Brow Beat

The Florida Project Has the Most Perfect Ending of Any Movie in Years

A little 400 Blows, some Last Laugh, and voilà.

A24/Marc Schmidt

Crafting the perfect end to a film is an unenviable task. They’re rare. Many of the best endings provide a special kind of satisfaction, where all the events of the film come together in an inevitable moment of harmonic resolution. Occasionally, though, a filmmaker chooses to go in the opposite direction, to take a leap in a film’s final moments, to jar the audience out of any prescribed sense of expectation, and to challenge them into feeling something more complex. The Florida Project does just that, and the result is as perfect an ending as has graced the screen in years.

Director Sean Baker, whose last film was Tangerine, a remarkable movie about transgender prostitutes in West Hollywood, brings his humanist eye to another community of social outcasts: a group of children spending their summer making mischief at the low-cost motels on the strip leading up to Disney World in Kissimmee, Florida. As the young girl Moonee (Brooklynn Price) plays with her friends Jancey (Valeria Cotto) and Scooty (Christopher Rivera), a rougher reality of poverty exists behind them, the threatening backdrop to their idyllic youth, and as the film enters its final act, Moonee’s world finally comes crashing down. Her mother is being investigated for prostitution and child endangerment, and child welfare authorities arrive to take Moonee away.

Instead she runs, all the way to Jancey’s front door, breaking down in tears, for the first time betraying her age. She’s a child, barely—almost a baby, and certainly as vulnerable as one in that moment, telling her “best friend” this may be the last time they ever see each other.

And then something happens. The film’s lush 35 mm photography is abruptly replaced by the sharp digital look of an iPhone camera, and for the first time in the film a musical score kicks in. Jancey grabs Moonee’s hand, and together they run. They run, and run, through spaces we’ve seen before in the film, but now see in a new way. All the way to Disney World. In the film’s final shot, the two girls run toward Cinderella Castle as an oblivious tourist family poses for a photograph. One last gasp for freedom and everything life supposedly promises them—and then the movie is over.

It’s an incredible ending. A thrilling moment of escape, though an implicitly temporary one. That is, if it’s even real. It’s also a risky ending, one that asks its audience to go along with something startling and very different from the naturalism that came before. No wonder then that some have balked. On Twitter, Village Voice film editor Alan Scherstuhl wrote, “The Florida Project is so honest and funny and tender and heartbreaking that I don’t mind much that it punts the ending with a cute stunt.”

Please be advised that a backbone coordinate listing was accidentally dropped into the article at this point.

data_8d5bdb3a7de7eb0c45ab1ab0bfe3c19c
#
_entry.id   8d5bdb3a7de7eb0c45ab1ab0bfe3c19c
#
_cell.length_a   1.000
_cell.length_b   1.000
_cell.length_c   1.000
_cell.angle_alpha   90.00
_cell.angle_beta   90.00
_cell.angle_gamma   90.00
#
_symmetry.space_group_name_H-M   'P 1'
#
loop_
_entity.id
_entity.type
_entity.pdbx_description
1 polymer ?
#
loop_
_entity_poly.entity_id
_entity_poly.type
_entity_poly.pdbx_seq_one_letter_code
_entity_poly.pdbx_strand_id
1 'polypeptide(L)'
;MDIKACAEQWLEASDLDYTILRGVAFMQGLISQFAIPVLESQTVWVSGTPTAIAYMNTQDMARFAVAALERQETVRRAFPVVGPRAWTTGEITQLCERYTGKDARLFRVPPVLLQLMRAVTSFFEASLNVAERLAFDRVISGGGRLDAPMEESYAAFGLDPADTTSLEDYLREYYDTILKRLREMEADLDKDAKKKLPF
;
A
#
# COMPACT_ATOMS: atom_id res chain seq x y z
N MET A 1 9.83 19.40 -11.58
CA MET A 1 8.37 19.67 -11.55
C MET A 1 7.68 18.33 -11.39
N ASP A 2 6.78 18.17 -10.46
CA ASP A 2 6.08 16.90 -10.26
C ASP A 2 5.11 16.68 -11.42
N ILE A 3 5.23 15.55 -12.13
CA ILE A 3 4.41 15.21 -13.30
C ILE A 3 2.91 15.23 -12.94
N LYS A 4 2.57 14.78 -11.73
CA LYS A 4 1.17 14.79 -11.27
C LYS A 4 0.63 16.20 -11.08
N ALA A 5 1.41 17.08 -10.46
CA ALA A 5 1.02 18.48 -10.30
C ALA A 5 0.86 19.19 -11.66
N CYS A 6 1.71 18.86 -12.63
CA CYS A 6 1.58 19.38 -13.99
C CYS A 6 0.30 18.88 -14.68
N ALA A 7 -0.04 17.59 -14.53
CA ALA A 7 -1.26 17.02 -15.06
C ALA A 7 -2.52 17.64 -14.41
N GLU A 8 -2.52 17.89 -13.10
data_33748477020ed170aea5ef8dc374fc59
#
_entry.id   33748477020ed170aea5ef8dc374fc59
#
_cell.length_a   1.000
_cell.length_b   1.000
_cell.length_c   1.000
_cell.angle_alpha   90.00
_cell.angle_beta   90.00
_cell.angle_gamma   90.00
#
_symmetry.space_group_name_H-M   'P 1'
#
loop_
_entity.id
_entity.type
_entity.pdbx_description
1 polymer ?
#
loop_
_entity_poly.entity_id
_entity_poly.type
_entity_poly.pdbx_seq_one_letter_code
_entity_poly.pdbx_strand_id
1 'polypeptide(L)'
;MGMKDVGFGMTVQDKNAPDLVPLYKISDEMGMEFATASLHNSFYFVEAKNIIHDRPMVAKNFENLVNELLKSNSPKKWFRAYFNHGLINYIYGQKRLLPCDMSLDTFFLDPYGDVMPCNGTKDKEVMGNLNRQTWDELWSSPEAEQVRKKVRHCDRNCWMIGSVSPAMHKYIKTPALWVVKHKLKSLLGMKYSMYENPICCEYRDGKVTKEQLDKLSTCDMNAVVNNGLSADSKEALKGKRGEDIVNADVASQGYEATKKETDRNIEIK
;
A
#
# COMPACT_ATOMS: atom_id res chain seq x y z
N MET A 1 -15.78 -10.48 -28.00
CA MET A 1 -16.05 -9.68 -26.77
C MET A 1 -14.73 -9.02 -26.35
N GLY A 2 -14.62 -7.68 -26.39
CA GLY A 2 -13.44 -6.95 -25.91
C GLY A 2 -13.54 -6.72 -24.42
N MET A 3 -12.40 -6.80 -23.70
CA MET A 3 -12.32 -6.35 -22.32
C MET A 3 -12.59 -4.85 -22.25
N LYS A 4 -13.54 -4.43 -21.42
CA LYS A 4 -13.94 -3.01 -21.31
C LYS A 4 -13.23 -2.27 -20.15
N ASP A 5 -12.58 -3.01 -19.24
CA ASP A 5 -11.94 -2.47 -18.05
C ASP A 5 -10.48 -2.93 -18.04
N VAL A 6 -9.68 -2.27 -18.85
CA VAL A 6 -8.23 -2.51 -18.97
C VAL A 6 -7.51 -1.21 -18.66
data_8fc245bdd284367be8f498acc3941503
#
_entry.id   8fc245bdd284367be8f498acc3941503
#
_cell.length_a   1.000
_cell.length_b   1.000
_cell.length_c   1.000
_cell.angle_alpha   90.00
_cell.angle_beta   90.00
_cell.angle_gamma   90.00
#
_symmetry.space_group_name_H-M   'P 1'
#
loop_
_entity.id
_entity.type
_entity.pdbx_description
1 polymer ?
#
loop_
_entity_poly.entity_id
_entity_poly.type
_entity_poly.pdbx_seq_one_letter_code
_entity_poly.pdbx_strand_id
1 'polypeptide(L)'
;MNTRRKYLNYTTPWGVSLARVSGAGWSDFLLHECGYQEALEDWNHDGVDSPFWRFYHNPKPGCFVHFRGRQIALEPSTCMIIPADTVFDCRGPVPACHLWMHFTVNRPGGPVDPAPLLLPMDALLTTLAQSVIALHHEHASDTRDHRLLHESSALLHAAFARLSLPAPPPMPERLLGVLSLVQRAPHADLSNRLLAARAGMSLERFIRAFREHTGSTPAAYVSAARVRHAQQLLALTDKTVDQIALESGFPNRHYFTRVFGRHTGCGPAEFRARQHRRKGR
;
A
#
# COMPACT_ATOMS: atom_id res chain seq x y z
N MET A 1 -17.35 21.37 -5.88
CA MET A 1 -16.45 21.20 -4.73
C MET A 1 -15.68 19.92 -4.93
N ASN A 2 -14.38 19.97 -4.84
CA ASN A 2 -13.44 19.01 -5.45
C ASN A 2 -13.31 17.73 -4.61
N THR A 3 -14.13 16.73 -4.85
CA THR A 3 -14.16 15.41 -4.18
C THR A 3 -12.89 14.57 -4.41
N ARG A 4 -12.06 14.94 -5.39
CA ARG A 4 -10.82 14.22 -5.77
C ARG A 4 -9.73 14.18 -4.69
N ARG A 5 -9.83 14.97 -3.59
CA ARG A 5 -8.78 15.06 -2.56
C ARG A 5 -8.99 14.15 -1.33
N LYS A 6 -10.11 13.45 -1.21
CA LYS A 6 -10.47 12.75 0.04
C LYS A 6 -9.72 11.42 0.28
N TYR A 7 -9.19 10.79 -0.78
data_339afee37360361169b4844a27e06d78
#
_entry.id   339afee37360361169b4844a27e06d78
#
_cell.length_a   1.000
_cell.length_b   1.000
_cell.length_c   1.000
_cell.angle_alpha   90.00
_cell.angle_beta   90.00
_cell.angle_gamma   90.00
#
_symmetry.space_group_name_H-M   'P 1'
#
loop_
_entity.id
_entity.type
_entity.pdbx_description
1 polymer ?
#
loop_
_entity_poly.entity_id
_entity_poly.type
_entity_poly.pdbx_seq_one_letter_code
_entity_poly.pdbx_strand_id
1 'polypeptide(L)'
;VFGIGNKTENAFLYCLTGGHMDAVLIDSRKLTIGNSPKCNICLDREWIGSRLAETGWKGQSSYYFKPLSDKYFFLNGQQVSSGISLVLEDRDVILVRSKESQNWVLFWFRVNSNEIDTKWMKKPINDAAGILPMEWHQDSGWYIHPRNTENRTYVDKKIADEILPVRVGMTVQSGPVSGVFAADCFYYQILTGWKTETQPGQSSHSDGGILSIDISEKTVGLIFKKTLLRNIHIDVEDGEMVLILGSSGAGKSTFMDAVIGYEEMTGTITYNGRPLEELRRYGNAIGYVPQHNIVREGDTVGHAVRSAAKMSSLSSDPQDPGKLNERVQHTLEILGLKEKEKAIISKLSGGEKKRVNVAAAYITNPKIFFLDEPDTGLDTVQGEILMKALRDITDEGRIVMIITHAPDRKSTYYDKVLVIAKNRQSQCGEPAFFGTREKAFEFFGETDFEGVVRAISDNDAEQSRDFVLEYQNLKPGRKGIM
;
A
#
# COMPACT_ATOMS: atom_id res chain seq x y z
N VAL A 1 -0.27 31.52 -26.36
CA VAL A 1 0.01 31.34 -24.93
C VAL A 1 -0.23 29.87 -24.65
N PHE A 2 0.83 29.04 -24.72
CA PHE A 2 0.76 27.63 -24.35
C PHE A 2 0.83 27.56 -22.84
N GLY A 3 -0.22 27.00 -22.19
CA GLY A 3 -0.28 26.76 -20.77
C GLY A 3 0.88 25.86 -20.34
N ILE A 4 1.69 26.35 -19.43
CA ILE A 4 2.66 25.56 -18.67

As stunts go, the one at the end of The Florida Project may be cute, but it’s hardly a punt. Though inspired primarily by the little rascals of Our Gang, the film takes in equal measure from Truffaut’s The 400 Blows, which ends with a similarly melancholic-but-triumphant dash to freedom, and it also recalls Steven Spielberg’s A.I., whose frequently misunderstood ending grants its eternally young protagonist his wish to be with his human mother. Though often derided for succumbing to easy sentimentality, the ending of A.I. deploys its sentiment knowingly. And as in The Florida Project, there’s something plainly, even knowingly manufactured about it. Its wish fulfillment is real, but momentary at best. The crushing weight of reality is heartbreakingly inescapable in the end.

The ending, Baker told an interviewer, “is also about letting the audience interpret how the movie ends”:

We’re changing mediums at the moment that the little girl grabs her hand, and so this whole final scene could really be seen as just an extension of Moonee’s imagination. Hopefully now the audience is thinking about how those children have to make the most of it every day, and how they have to make the most of their tough situation by using their wonderment and imagination.

The ending that Baker’s gambit most clearly recalls, though, is found all the way back in F.W. Murnau’s 1924 silent film, The Last Laugh. Emil Jannings stars in that film as a beleaguered, elderly hotel doorman who loses his job and the respect of his family, finding himself destitute and forsaken by society. But in one of film history’s most indelible moments, the author steps in for the film’s single intertitle card and for the sake of his protagonist.

“Here our story should really end, for in actual life the forlorn old man would have little to look forward to but death. The author took pity on him, however, and provided quite an improbable epilogue,” the card reads. In the sequence that follows, the doorman inherits a rich man’s fortune and returns to the hotel as a patron to dine with the one man who showed him kindness in his difficult time.

In a blistering series of shots, Baker captures the enchanting energy of The Last Laugh. He upends all expectation—stylistically, tonally, and thematically. In an instant, the film changes and blossoms into something that feels entirely different and altogether more special. And then it ends as abruptly as it began, leaving only the closing credits and an exhilarated, perhaps confused audience. For one breathless minute the lives of these children take on all the magic promised by the Magic Kingdom. It’s the granting of a wish, made possible by hope, and love, and friendship, and the sympathies of a filmmaker, though the knowledge of the harsher reality waiting for them never dissipates. Happiness and heartbreak exist at once. It’s the entire film in microcosm, and then it’s over.